GORKY RISES

This might not be the most psychologically resonant of Steig's picture books, but who can resist his unlikely transformations, flatly related marvels, and dabs of elementary humor? Here Gorky, a dumpy frog, mixes a magic potion. "Ravished by the scent of roses, he recklessly poured in all there was" of his mother's best perfume. That seems to do it. Later, holding the bottled mixture, his slumbering body rises into the air "like a bubble rising in water." He wakens unafraid and sails through the air, to onlookers' amazement. He floats past two rabbits in a balloon (leaving them "flabbergasted" and "electrified from ears to scuts"), ascends through a storm until he is "suspended in the heavens like a coat on a hanger," and finally lets himself down by sprinkling out the magic liquid in discrete drops. There's no telling how Steig arrived at Gorky's name—or that of his cousin Gogol, who is "goggle-eyed" as Gorky comes rolling by. "He tore after his cousin yelling 'Gorky! Gorky! What's up?'" To which Gorky, of course, replies "I am," and laughs at his cousin's "look of stupid wonder." There are more wonders when Gorky lands, and more puns, with no need for questions and answers. Like Gorky, who seems to float inertly through the clouds, Steig treats the most remarkable events with aplomb, tossing them off as all in a day's dreamwork.

Pub Date: Nov. 8, 1981

ISBN: 0374427844

Page Count: 32

Publisher: Farrar, Straus and Giroux

Review Posted Online: May 10, 2012

Kirkus Reviews Issue: Nov. 1, 1981

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A forgettable tale.

THE LITTLEST REINDEER

Dot, the smallest reindeer at the North Pole, is too little to fly with the reindeer team on Christmas Eve, but she helps Santa in a different, unexpected way.

Dot is distressed because she can’t jump and fly like the other, bigger reindeer. Her family members encourage her and help her practice her skills, and her mother tells her, “There’s always next year.” Dot’s elf friend, Oliver, encourages her and spends time playing with her, doing things that Dot can do well, such as building a snowman and chasing their friend Yeti (who looks like a fuzzy, white gumdrop). On Christmas Eve, Santa and the reindeer team take off with their overloaded sleigh. Only Dot notices one small present that’s fallen in the snow, and she successfully leaps into the departing sleigh with the gift. This climactic flying leap into the sleigh is not adequately illustrated, as Dot is shown just starting to leap and then already in the sleigh. A saccharine conclusion notes that being little can sometimes be great and that “having a friend by your side makes anything possible.” The story is pleasant but predictable, with an improbably easy solution to Dot’s problem. Illustrations in a muted palette are similarly pleasant but predictable, with a greeting-card flavor that lacks originality. The elf characters include boys, girls, and adults; all the elves and Santa and Mrs. Claus are white.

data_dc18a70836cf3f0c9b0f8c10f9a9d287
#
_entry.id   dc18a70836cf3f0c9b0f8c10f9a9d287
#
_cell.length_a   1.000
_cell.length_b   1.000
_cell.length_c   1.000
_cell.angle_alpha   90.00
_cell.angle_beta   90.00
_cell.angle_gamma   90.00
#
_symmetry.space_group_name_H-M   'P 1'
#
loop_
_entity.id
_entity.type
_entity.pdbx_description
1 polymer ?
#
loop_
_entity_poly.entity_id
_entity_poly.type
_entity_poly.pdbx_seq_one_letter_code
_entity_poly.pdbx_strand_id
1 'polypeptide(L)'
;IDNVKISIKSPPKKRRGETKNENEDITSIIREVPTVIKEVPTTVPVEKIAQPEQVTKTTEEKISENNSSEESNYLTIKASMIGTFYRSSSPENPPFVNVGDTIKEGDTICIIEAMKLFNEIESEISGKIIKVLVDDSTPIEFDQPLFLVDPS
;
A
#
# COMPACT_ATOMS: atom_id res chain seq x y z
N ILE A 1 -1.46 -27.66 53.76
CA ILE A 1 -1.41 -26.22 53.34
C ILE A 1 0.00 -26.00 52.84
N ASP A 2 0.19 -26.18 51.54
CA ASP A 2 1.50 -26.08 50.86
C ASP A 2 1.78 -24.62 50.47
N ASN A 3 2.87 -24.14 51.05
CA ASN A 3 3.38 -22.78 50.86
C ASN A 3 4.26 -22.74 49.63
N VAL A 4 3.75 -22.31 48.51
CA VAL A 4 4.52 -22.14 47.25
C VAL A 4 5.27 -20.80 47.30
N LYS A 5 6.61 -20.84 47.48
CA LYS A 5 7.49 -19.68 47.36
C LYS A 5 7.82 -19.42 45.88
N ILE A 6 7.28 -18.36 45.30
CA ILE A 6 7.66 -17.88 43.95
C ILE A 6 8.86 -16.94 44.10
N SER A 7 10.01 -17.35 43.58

A forgettable tale. (Picture book. 3-5)

Pub Date: Sept. 26, 2017

ISBN: 978-1-338-15738-3

Page Count: 24

Publisher: Cartwheel/Scholastic

Review Posted Online: Aug. 21, 2017

Kirkus Reviews Issue: Sept. 1, 2017

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Hee haw.

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THE WONKY DONKEY

The print version of a knee-slapping cumulative ditty.

In the song, Smith meets a donkey on the road. It is three-legged, and so a “wonky donkey” that, on further examination, has but one eye and so is a “winky wonky donkey” with a taste for country music and therefore a “honky-tonky winky wonky donkey,” and so on to a final characterization as a “spunky hanky-panky cranky stinky-dinky lanky honky-tonky winky wonky donkey.” A free musical recording (of this version, anyway—the author’s website hints at an adults-only version of the song) is available from the publisher and elsewhere online. Even though the book has no included soundtrack, the sly, high-spirited, eye patch–sporting donkey that grins, winks, farts, and clumps its way through the song on a prosthetic metal hoof in Cowley’s informal watercolors supplies comical visual flourishes for the silly wordplay. Look for ready guffaws from young audiences, whether read or sung, though those attuned to disability stereotypes may find themselves wincing instead or as well.

Hee haw. (Picture book. 5-7)

Pub Date: May 1, 2010

ISBN: 978-0-545-26124-1

Page Count: 26

Publisher: Scholastic

Review Posted Online: Dec. 29, 2018

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